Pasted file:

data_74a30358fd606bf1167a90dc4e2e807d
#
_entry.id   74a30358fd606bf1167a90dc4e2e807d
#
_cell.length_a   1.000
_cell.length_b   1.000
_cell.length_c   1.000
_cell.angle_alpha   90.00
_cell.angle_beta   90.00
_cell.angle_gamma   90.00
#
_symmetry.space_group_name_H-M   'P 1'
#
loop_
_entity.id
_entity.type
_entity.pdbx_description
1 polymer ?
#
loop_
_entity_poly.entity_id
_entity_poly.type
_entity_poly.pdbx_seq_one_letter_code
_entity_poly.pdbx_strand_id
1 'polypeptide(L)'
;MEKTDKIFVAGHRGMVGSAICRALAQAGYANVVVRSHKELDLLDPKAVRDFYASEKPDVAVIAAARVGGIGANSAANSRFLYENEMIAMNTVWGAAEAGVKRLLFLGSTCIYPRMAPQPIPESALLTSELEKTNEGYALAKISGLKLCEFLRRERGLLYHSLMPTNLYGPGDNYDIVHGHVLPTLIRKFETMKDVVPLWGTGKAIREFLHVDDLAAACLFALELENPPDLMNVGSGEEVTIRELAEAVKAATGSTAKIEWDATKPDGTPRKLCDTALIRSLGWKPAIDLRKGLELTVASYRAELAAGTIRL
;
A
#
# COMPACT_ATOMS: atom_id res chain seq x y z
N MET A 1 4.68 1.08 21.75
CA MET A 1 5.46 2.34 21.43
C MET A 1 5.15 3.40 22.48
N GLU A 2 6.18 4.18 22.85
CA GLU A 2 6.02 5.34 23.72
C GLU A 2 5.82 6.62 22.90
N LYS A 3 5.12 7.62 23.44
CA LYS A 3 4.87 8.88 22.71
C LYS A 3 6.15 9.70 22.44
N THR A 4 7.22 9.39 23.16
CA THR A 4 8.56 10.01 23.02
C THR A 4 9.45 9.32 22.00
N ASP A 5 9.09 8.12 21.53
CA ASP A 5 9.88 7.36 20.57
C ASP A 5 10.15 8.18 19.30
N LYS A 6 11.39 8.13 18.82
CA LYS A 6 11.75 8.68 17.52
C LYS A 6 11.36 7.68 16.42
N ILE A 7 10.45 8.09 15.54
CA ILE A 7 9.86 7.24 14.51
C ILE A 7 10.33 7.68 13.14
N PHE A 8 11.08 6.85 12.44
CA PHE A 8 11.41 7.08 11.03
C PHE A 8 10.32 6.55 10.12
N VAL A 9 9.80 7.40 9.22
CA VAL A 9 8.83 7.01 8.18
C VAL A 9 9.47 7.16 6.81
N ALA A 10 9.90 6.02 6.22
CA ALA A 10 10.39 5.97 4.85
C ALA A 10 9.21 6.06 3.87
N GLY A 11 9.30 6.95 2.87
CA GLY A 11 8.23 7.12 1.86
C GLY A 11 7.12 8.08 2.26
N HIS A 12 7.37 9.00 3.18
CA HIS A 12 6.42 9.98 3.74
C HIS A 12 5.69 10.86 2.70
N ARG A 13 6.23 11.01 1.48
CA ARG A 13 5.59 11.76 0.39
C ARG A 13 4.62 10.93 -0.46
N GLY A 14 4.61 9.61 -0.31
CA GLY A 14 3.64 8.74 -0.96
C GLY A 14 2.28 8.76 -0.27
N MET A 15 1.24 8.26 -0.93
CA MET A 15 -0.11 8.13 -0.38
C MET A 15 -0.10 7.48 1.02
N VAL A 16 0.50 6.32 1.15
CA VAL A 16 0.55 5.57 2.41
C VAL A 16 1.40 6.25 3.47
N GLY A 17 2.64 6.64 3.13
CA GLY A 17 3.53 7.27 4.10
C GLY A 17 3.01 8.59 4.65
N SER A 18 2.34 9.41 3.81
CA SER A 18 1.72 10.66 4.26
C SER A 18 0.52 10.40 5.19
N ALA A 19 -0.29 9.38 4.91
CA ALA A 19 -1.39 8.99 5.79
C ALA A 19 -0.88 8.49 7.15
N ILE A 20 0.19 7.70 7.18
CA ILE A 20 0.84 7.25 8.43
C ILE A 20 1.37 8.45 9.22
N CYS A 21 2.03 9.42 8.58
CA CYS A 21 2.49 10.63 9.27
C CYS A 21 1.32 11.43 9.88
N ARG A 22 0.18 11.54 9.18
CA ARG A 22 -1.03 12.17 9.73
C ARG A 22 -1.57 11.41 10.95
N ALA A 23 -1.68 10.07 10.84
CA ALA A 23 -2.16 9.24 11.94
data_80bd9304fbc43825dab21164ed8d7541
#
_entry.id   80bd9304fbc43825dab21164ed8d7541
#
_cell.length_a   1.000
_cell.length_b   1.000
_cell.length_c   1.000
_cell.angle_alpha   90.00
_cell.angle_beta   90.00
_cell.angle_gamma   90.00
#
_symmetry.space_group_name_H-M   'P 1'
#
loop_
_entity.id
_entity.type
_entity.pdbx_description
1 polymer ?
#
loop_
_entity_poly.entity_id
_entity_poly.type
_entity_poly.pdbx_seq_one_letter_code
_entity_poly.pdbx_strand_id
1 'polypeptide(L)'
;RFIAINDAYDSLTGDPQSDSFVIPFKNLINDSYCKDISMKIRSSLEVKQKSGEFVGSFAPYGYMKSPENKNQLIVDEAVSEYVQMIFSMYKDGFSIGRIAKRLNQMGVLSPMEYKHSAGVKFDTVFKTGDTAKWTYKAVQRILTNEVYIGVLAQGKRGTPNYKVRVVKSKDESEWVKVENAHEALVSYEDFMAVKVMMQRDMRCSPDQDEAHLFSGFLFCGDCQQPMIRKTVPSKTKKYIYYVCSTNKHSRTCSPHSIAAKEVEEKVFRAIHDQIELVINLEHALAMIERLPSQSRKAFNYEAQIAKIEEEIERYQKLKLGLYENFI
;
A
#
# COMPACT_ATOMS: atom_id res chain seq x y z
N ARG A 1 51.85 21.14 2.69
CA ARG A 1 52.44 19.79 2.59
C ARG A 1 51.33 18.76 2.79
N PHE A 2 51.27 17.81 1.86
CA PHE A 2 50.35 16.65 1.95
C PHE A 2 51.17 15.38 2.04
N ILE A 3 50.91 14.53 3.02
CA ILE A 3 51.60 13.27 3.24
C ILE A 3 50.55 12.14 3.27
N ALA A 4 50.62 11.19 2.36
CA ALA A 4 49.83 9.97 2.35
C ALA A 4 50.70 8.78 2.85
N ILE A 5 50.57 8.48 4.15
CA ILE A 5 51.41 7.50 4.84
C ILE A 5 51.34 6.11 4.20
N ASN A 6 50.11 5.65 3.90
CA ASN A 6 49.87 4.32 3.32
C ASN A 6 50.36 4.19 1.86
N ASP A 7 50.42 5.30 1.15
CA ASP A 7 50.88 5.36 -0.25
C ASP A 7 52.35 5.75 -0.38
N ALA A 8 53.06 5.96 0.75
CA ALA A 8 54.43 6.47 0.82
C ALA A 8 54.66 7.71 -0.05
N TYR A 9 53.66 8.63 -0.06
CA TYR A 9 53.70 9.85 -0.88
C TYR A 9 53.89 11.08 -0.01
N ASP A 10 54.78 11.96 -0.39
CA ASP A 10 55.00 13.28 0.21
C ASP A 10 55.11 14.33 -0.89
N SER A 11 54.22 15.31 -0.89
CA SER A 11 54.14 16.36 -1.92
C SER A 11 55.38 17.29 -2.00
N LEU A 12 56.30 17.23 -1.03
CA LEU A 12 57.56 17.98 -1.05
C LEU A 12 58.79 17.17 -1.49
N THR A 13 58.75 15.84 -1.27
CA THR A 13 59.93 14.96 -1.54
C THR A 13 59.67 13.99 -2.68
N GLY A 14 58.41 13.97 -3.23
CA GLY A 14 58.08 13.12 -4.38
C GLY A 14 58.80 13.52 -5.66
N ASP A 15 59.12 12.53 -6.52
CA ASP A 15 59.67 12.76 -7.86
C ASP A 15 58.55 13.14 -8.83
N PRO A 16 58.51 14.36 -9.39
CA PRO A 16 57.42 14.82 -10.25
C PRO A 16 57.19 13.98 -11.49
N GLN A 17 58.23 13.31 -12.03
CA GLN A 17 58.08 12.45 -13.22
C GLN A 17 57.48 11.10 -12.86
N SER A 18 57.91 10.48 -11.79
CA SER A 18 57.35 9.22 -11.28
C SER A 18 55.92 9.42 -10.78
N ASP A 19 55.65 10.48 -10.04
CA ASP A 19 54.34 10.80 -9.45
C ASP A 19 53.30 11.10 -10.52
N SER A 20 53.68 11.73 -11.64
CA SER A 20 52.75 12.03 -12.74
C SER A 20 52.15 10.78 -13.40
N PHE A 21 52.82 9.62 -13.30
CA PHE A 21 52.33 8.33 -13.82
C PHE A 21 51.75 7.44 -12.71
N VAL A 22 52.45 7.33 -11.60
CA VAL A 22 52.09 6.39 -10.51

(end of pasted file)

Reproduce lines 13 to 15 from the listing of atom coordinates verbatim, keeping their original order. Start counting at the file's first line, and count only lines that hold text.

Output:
#
loop_
_entity.id